Thursday, 16 May 2013

Jon Bear Journals- May: Family Musings


Some people are born into families that have a lot of money, where they might get raised by a nanny or caretaker.  Others are born into poverty or single parent homes and some with no parent to raise them at all.  I was born into an ordinary middle class family in Mastic, New York on Long Island’s south shore.  As a family of six, we grew up without luxury perhaps, but certainly with an advantage over a lot of other people growing up in the same type of families.  What was that advantage?  Well, we had two loving parents.

 My mom and dad played an active role in our daily lives.  We didn’t grow up in a perfect home and there were arguments and differences and stresses at times.  We did eat as a family when we were all younger and we did go to plays and movies together.  I remember listening to old episodes of the Jack Benny show on the radio while eating dinner, or watching the Carol Burnett show, Monte Python’s Flying Circus or the Benny Hill show.  As a little kid at the time I’m sure I didn’t fully understand a lot of the humor  but being around family and laughing always made me feel good and made it easy to join in despite not always getting the joke.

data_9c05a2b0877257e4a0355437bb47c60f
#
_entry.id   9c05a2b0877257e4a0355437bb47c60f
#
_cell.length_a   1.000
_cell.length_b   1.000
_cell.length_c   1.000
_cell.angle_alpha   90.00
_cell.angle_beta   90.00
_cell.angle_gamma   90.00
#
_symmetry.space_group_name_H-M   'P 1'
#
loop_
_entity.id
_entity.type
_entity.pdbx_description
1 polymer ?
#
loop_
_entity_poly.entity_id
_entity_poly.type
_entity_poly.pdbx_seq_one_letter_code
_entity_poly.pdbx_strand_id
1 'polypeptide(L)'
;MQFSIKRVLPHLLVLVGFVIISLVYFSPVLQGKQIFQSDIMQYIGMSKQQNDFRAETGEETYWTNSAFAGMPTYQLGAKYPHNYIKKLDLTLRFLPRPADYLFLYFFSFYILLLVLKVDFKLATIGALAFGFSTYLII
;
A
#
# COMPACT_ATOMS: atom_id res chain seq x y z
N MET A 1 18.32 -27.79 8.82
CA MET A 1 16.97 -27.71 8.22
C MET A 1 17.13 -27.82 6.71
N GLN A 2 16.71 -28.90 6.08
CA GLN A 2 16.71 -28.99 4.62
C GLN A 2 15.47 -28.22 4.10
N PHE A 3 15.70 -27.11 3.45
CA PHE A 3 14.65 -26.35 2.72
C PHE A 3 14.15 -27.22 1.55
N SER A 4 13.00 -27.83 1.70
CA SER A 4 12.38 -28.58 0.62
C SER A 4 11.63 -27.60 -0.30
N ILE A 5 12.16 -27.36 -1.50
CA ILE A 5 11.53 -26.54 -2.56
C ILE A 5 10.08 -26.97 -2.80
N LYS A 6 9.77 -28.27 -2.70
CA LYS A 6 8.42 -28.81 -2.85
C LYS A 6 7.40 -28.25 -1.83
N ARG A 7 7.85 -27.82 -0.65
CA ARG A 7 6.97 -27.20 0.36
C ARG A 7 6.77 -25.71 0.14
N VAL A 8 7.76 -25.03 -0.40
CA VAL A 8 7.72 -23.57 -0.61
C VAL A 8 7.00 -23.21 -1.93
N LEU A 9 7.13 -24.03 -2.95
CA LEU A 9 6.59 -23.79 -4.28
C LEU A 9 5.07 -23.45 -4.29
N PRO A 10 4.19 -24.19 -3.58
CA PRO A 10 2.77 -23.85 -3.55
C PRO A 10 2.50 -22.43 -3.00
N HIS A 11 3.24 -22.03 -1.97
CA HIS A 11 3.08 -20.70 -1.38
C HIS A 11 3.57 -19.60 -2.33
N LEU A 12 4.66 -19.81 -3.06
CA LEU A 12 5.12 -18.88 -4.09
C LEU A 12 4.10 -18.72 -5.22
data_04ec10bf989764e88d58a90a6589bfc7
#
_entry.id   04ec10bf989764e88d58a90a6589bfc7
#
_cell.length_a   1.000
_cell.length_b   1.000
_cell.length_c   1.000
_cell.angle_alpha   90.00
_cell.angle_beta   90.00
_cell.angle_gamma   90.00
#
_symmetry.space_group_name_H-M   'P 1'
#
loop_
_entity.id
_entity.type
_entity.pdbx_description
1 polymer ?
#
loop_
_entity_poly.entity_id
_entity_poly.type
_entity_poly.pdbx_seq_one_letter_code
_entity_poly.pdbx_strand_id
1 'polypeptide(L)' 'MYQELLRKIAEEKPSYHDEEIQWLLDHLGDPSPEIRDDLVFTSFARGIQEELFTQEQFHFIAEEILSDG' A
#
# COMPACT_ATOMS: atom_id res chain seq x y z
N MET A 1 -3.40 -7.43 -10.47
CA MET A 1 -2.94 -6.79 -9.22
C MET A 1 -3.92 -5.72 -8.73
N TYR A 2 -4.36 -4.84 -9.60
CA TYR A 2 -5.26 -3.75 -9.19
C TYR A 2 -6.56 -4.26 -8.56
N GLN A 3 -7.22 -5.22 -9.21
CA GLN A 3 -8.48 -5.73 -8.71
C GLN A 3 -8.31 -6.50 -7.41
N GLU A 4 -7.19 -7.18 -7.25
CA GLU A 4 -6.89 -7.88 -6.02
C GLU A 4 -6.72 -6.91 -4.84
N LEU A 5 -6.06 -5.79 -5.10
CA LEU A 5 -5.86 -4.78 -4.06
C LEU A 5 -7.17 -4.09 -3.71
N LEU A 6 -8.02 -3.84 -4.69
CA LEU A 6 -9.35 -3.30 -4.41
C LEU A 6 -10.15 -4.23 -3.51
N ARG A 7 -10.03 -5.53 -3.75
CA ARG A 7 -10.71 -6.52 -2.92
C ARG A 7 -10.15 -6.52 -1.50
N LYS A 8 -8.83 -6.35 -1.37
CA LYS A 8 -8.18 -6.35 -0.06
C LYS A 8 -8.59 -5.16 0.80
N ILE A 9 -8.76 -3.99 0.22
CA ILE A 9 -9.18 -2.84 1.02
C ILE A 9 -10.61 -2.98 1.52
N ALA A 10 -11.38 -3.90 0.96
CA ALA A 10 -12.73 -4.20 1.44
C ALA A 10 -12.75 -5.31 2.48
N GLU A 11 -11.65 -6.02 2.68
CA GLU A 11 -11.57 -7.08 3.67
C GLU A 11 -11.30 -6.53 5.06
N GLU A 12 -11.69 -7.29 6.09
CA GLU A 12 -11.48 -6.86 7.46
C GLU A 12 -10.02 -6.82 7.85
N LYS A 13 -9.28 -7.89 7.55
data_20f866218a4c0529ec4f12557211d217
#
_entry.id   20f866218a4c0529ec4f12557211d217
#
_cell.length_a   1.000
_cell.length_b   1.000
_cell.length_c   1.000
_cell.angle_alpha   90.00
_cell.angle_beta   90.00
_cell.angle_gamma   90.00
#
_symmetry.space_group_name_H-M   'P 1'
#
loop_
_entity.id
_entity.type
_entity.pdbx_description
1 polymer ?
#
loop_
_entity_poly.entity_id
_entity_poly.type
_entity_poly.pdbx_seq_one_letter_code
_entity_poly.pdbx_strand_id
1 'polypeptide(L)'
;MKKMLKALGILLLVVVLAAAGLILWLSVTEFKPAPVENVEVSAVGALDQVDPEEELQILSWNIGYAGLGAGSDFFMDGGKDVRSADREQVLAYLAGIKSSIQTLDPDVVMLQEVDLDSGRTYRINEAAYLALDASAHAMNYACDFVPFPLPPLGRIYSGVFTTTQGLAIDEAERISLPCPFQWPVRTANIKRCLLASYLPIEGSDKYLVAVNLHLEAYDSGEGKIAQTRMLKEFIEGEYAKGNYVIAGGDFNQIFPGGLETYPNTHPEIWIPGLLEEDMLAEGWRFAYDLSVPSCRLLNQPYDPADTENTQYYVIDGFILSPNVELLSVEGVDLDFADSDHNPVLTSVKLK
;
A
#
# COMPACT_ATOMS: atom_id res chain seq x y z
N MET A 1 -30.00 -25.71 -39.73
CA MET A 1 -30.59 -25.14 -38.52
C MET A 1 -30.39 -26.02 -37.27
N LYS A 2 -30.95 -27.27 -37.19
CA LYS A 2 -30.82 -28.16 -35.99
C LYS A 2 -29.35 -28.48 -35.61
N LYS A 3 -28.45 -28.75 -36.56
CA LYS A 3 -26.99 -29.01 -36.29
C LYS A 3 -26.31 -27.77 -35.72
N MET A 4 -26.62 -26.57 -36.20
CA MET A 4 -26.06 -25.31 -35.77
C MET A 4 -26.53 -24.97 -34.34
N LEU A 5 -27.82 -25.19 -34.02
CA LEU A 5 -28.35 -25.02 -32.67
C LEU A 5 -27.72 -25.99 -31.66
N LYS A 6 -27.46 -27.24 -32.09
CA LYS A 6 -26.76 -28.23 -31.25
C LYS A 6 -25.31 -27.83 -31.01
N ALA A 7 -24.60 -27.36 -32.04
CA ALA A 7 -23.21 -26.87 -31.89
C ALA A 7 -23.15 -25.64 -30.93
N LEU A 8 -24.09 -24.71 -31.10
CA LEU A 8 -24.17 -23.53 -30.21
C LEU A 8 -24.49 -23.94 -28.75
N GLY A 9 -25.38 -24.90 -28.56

The Summer Play Season at the Gateway Playhouse in Bellport, New York was always a treat and an exciting evening out.  One time when we went to see the play Pump Boys and Dinettes there was a special random drawing of tickets where one audience member was called on stage to take an active role in the play.  It turns out that my sister Heather, who was about 10 or 11 years old at the time had the winning ticket (I think after my mom had switched seats with her earlier in the play?) The play had a bit of “adult material” and the original thought was that an adult would be called to the stage.  So when Heather walked up to the stage, needless to say, the actors were a bit taken aback and said with a note of surprise, “Oh! It’s a little girl!” which seemed to ultimately work even better in the comedic aspect of the play.  


 My mom would help us with school projects.  I particularly remember her helping me make the lamb for my school book report on the book Jon and the Little Lost Lamb when I was in grade school.  She would also carve pumpkins and build ginger bread houses with us.  My dad would play catch with my twin Clifford and I and buy us baseball cards, and more baseball cards, as we had quite the collection.  Clifford and I spent many nights with dad, giving him backrubs, listening to his favorite radio program “Evening at the Opera with Doug Fox” and playing chess.  My dad always loved opera, chess, backrubs and books.  Spending that time with him was always fun as Clifford and I would pepper dad with questions about Opera singers and he would call in and answer the Opera quizzes that Doug Fox gave.